Tech companies argue that if it does so, entrepreneurs and innovators will create a new generation of devices that transmit signals farther and more reliably than Wi-Fi, which also relies on unlicensed spectrum. The technology could also handle cheap Internet-based phone calls.
“This could lead to Wi-Fi on steroids,” said Richard Whitt, a Washington lobbyist for Google on telecommunications issues. “It could become a ubiquitous nationwide broadband network.” The battle between the old- and new-media companies is a byproduct of an impending change in the way over-the-air TV signals are delivered. In February, TV stations will be required to switch over from analog broadcasting to digital, which is less susceptible to radio interference.
Since 2004, the F.C.C. has been studying whether it might make better use of some “white spaces,” TV frequencies that are not being used by broadcast channels. These frequencies have traditionally been left largely empty, because broadcasters send out such powerful signals that a buffer is needed between channels.
The theory behind the F.C.C. proposal is that handheld devices and other gadgets emit such low levels of power that their transmissions will not overlap or interfere with the digital TV signals. Plus, the proposal’s supporters say, devices can be made smart enough to sense when they might interfere with a broadcast signal and find another frequency.
The F.C.C. has been studying the potential for interference and found that most problems can be avoided through tight regulation of the new devices, said Kevin J. Martin, chairman of the F.C.C., who proposed the white space measure, and Michael J. Copps, a commissioner who supports it.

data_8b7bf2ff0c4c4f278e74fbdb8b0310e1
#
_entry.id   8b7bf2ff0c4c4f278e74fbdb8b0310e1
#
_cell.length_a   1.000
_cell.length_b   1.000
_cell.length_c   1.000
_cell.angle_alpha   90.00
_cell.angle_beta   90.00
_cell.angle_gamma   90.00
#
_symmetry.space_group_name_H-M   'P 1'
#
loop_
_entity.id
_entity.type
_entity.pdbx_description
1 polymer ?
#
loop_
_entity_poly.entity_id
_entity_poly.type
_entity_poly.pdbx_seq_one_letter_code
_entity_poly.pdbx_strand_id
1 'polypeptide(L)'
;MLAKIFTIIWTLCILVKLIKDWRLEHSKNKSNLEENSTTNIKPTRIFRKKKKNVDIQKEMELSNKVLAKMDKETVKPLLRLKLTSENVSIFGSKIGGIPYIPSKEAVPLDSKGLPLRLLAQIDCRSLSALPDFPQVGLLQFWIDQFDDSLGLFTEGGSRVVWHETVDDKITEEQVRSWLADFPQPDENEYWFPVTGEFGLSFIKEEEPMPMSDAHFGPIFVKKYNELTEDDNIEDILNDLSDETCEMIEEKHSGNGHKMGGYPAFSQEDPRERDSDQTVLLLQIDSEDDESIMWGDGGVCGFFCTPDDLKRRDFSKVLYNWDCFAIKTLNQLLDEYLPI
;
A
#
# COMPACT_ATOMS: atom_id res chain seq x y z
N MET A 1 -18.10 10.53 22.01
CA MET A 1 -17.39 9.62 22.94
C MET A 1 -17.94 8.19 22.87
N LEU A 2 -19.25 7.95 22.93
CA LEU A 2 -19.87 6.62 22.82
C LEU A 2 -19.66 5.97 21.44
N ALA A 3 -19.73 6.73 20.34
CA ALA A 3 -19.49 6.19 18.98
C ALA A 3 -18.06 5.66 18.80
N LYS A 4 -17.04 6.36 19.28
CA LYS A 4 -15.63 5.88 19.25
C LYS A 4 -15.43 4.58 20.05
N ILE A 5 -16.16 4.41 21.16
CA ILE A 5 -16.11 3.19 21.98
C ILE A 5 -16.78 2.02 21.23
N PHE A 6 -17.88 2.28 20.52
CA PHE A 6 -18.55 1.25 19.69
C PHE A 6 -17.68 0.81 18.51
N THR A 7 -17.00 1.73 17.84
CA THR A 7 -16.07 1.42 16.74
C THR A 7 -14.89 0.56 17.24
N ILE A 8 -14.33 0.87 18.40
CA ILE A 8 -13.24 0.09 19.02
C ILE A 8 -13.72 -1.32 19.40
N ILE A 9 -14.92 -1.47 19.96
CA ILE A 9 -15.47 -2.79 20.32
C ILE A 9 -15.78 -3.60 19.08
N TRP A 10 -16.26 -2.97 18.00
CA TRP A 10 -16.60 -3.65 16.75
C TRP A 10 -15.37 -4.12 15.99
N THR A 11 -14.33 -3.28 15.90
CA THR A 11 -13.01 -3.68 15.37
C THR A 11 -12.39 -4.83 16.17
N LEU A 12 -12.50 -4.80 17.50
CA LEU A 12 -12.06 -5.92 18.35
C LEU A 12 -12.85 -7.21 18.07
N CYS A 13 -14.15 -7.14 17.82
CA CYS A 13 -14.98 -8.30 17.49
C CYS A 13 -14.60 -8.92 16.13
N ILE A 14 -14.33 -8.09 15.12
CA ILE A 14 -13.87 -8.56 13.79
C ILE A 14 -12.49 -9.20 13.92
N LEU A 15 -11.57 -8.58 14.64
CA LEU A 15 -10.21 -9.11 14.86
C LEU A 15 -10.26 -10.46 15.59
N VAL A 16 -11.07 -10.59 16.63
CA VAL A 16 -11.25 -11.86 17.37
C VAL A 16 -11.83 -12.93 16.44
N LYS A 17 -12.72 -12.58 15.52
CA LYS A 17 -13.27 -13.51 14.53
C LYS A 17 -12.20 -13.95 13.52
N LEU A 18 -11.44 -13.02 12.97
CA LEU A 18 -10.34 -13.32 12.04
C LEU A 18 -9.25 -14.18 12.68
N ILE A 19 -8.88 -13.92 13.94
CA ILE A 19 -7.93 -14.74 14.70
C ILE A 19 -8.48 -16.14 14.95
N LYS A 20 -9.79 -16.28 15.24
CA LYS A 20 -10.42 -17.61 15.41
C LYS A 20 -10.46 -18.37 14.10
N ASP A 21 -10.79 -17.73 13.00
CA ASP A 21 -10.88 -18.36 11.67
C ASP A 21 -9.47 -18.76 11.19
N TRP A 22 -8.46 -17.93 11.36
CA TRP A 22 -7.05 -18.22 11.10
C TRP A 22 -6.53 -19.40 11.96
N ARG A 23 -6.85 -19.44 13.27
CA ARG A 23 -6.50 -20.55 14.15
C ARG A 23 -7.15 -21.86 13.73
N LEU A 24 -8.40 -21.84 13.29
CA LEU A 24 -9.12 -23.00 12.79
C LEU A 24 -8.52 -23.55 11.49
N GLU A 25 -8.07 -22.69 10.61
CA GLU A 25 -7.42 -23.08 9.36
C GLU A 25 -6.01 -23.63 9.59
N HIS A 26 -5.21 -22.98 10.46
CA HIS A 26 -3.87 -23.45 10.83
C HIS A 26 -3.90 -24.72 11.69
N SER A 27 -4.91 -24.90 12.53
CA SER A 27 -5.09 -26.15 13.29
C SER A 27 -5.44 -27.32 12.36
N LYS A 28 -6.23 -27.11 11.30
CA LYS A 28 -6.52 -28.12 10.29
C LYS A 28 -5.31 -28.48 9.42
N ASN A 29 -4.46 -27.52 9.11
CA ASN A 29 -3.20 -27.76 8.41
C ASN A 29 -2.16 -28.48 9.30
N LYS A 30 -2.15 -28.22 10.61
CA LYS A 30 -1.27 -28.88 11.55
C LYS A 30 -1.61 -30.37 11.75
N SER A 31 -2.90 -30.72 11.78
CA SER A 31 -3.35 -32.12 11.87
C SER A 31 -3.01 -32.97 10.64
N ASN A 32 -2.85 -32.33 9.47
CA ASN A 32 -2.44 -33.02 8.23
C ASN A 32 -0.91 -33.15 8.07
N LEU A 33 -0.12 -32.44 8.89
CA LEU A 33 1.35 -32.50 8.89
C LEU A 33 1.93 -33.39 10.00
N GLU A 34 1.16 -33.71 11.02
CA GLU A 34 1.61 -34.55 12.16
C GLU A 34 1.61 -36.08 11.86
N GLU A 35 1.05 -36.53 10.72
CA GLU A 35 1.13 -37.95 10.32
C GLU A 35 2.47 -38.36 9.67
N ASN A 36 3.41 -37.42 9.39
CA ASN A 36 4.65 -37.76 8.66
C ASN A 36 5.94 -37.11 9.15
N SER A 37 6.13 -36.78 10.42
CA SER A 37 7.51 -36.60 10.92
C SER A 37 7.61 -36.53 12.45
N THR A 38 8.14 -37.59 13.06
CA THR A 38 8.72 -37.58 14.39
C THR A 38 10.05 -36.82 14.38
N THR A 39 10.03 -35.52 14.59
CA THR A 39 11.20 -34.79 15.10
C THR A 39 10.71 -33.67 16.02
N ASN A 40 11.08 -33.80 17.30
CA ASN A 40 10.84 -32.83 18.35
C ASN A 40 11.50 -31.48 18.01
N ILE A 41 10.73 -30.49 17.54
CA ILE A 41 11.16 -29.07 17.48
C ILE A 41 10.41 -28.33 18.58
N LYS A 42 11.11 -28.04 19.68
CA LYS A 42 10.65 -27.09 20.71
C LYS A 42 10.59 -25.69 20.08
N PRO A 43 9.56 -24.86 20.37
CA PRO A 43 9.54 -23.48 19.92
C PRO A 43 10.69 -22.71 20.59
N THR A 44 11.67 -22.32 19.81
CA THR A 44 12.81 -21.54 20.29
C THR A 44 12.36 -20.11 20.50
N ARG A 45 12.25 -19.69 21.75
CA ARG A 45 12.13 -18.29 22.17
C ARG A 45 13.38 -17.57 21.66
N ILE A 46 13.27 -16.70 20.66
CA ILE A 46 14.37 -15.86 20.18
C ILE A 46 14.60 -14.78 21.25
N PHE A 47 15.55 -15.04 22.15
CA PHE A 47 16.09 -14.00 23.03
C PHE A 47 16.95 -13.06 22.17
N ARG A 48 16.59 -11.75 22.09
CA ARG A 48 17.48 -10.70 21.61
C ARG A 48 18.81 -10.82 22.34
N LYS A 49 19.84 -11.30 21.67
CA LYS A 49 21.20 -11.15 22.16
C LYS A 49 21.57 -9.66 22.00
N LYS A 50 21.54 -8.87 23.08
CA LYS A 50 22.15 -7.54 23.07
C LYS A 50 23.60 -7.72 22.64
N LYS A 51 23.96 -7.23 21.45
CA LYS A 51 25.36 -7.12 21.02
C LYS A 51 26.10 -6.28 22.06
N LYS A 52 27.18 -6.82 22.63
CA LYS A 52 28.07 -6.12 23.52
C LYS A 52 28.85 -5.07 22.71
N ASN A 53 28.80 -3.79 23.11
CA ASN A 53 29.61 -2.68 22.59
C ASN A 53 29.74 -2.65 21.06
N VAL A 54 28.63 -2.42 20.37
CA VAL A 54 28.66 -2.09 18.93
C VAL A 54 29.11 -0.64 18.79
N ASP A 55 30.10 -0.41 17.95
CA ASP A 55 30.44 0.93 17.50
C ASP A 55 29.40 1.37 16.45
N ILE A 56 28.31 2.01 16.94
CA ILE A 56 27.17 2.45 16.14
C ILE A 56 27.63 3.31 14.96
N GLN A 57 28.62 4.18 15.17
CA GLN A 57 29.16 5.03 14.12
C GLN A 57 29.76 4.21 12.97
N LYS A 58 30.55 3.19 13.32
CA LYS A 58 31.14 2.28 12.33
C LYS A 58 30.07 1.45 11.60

“Some want 100 percent certainty, and that’s kind of difficult to provide,” Mr. Copps said. But he added that he supported the measure because there was ample evidence that the new devices would not interfere, and that further study would amount to unnecessary delay.
“This unlicensed spectrum is going to be a tremendous force for innovation,” he said.
The five-member commission seems likely to approve the measure, according to several people involved in the agency’s internal discussions but who declined to be named because they were not authorized to speak to the media.
Beneath the surface of the debate are shifts in politics and culture. Heavy Internet and computer adoption by consumers has given the technology industry lobby more power and prominence. At the same time, the broadcast industry has lost some of its lobbying sway as consumer tastes have changed and advertising dollars have flowed to the Internet.